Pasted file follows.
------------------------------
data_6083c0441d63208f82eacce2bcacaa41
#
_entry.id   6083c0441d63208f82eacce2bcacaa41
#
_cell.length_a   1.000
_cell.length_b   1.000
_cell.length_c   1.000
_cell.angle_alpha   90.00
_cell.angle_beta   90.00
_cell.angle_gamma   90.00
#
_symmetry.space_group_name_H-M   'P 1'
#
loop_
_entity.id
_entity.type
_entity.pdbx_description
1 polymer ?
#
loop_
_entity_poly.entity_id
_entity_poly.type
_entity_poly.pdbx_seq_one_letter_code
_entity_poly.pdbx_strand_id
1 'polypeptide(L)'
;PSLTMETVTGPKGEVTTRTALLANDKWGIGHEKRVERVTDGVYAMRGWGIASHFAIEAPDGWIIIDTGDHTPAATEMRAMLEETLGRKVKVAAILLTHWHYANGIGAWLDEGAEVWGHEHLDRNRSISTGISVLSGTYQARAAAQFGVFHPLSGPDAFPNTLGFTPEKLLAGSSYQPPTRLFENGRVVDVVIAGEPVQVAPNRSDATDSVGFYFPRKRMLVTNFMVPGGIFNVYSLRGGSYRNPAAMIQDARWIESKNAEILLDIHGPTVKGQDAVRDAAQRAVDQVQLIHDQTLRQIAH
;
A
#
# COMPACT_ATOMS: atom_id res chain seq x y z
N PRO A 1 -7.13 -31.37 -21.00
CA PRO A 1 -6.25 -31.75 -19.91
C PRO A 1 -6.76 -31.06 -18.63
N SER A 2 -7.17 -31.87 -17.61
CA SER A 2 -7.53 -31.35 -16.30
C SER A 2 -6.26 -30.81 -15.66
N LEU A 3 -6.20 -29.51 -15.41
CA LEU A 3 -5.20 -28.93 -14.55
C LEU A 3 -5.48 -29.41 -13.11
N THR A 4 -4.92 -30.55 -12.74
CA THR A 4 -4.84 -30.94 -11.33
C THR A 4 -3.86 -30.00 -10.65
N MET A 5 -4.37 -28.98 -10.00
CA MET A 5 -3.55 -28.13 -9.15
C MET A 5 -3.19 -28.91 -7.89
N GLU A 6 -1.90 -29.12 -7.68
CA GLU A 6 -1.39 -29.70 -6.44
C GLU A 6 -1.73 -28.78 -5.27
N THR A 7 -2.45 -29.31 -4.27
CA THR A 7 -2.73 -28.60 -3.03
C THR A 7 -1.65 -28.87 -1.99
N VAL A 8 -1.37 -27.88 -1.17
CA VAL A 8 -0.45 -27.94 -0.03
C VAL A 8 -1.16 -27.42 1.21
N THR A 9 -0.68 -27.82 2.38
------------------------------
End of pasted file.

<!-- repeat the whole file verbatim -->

data_6083c0441d63208f82eacce2bcacaa41
#
_entry.id   6083c0441d63208f82eacce2bcacaa41
#
_cell.length_a   1.000
_cell.length_b   1.000
_cell.length_c   1.000
_cell.angle_alpha   90.00
_cell.angle_beta   90.00
_cell.angle_gamma   90.00
#
_symmetry.space_group_name_H-M   'P 1'
#
loop_
_entity.id
_entity.type
_entity.pdbx_description
1 polymer ?
#
loop_
_entity_poly.entity_id
_entity_poly.type
_entity_poly.pdbx_seq_one_letter_code
_entity_poly.pdbx_strand_id
1 'polypeptide(L)'
;PSLTMETVTGPKGEVTTRTALLANDKWGIGHEKRVERVTDGVYAMRGWGIASHFAIEAPDGWIIIDTGDHTPAATEMRAMLEETLGRKVKVAAILLTHWHYANGIGAWLDEGAEVWGHEHLDRNRSISTGISVLSGTYQARAAAQFGVFHPLSGPDAFPNTLGFTPEKLLAGSSYQPPTRLFENGRVVDVVIAGEPVQVAPNRSDATDSVGFYFPRKRMLVTNFMVPGGIFNVYSLRGGSYRNPAAMIQDARWIESKNAEILLDIHGPTVKGQDAVRDAAQRAVDQVQLIHDQTLRQIAH
;
A
#
# COMPACT_ATOMS: atom_id res chain seq x y z
N PRO A 1 -7.13 -31.37 -21.00
CA PRO A 1 -6.25 -31.75 -19.91
C PRO A 1 -6.76 -31.06 -18.63
N SER A 2 -7.17 -31.87 -17.61
CA SER A 2 -7.53 -31.35 -16.30
C SER A 2 -6.26 -30.81 -15.66
N LEU A 3 -6.20 -29.51 -15.41
CA LEU A 3 -5.20 -28.93 -14.55
C LEU A 3 -5.48 -29.41 -13.11
N THR A 4 -4.92 -30.55 -12.74
CA THR A 4 -4.84 -30.94 -11.33
C THR A 4 -3.86 -30.00 -10.65
N MET A 5 -4.37 -28.98 -10.00
CA MET A 5 -3.55 -28.13 -9.15
C MET A 5 -3.19 -28.91 -7.89
N GLU A 6 -1.90 -29.12 -7.68
CA GLU A 6 -1.39 -29.70 -6.44
C GLU A 6 -1.73 -28.78 -5.27
N THR A 7 -2.45 -29.31 -4.27
CA THR A 7 -2.73 -28.60 -3.03
C THR A 7 -1.65 -28.87 -1.99
N VAL A 8 -1.37 -27.88 -1.17
CA VAL A 8 -0.45 -27.94 -0.03
C VAL A 8 -1.16 -27.42 1.21
N THR A 9 -0.68 -27.82 2.38